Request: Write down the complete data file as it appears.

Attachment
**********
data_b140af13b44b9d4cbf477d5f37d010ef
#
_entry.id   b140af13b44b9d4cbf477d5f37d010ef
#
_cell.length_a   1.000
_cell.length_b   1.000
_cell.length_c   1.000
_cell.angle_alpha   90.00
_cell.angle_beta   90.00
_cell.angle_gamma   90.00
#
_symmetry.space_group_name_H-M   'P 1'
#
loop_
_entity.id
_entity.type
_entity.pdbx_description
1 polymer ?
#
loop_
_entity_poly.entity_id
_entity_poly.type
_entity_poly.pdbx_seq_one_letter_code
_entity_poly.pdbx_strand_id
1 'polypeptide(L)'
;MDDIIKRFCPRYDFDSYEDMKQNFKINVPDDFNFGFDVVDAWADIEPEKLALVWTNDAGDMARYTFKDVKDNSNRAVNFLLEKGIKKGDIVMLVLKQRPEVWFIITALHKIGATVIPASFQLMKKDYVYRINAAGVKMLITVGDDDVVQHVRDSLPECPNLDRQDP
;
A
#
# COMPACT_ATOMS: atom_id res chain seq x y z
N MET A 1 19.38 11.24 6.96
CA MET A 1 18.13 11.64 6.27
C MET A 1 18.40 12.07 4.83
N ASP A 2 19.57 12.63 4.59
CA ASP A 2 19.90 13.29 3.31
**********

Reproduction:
data_b140af13b44b9d4cbf477d5f37d010ef
#
_entry.id   b140af13b44b9d4cbf477d5f37d010ef
#
_cell.length_a   1.000
_cell.length_b   1.000
_cell.length_c   1.000
_cell.angle_alpha   90.00
_cell.angle_beta   90.00
_cell.angle_gamma   90.00
#
_symmetry.space_group_name_H-M   'P 1'
#
loop_
_entity.id
_entity.type
_entity.pdbx_description
1 polymer ?
#
loop_
_entity_poly.entity_id
_entity_poly.type
_entity_poly.pdbx_seq_one_letter_code
_entity_poly.pdbx_strand_id
1 'polypeptide(L)'
;MDDIIKRFCPRYDFDSYEDMKQNFKINVPDDFNFGFDVVDAWADIEPEKLALVWTNDAGDMARYTFKDVKDNSNRAVNFLLEKGIKKGDIVMLVLKQRPEVWFIITALHKIGATVIPASFQLMKKDYVYRINAAGVKMLITVGDDDVVQHVRDSLPECPNLDRQDP
;
A
#
# COMPACT_ATOMS: atom_id res chain seq x y z
N MET A 1 19.38 11.24 6.96
CA MET A 1 18.13 11.64 6.27
C MET A 1 18.40 12.07 4.83
N ASP A 2 19.57 12.63 4.59
CA ASP A 2 19.90 13.29 3.31